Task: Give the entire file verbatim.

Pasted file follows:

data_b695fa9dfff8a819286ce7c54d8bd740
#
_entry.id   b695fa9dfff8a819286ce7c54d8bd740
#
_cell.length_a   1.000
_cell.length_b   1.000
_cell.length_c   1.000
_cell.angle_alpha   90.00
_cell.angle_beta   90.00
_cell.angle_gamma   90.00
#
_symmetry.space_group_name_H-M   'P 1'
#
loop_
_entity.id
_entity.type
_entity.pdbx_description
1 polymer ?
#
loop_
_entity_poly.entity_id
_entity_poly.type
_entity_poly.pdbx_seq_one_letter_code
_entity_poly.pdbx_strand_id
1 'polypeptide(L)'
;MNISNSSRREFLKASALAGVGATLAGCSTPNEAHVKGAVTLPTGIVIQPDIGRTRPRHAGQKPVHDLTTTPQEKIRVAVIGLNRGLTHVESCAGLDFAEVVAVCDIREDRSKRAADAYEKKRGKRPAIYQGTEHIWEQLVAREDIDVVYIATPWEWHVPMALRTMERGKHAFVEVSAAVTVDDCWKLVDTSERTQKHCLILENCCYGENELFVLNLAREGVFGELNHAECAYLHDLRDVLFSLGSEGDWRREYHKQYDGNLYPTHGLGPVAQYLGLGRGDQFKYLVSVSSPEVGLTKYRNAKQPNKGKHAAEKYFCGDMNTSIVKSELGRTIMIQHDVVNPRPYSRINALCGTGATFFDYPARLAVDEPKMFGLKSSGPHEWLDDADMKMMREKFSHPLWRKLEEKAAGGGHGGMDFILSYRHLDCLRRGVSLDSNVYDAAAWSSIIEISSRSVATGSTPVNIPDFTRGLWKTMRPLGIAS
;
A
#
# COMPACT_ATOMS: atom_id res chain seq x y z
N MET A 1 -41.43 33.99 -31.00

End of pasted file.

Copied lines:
data_b695fa9dfff8a819286ce7c54d8bd740
#
_entry.id   b695fa9dfff8a819286ce7c54d8bd740
#
_cell.length_a   1.000
_cell.length_b   1.000
_cell.length_c   1.000
_cell.angle_alpha   90.00
_cell.angle_beta   90.00
_cell.angle_gamma   90.00
#
_symmetry.space_group_name_H-M   'P 1'
#
loop_
_entity.id
_entity.type
_entity.pdbx_description
1 polymer ?
#
loop_
_entity_poly.entity_id
_entity_poly.type
_entity_poly.pdbx_seq_one_letter_code
_entity_poly.pdbx_strand_id
1 'polypeptide(L)'
;MNISNSSRREFLKASALAGVGATLAGCSTPNEAHVKGAVTLPTGIVIQPDIGRTRPRHAGQKPVHDLTTTPQEKIRVAVIGLNRGLTHVESCAGLDFAEVVAVCDIREDRSKRAADAYEKKRGKRPAIYQGTEHIWEQLVAREDIDVVYIATPWEWHVPMALRTMERGKHAFVEVSAAVTVDDCWKLVDTSERTQKHCLILENCCYGENELFVLNLAREGVFGELNHAECAYLHDLRDVLFSLGSEGDWRREYHKQYDGNLYPTHGLGPVAQYLGLGRGDQFKYLVSVSSPEVGLTKYRNAKQPNKGKHAAEKYFCGDMNTSIVKSELGRTIMIQHDVVNPRPYSRINALCGTGATFFDYPARLAVDEPKMFGLKSSGPHEWLDDADMKMMREKFSHPLWRKLEEKAAGGGHGGMDFILSYRHLDCLRRGVSLDSNVYDAAAWSSIIEISSRSVATGSTPVNIPDFTRGLWKTMRPLGIAS
;
A
#
# COMPACT_ATOMS: atom_id res chain seq x y z
N MET A 1 -41.43 33.99 -31.00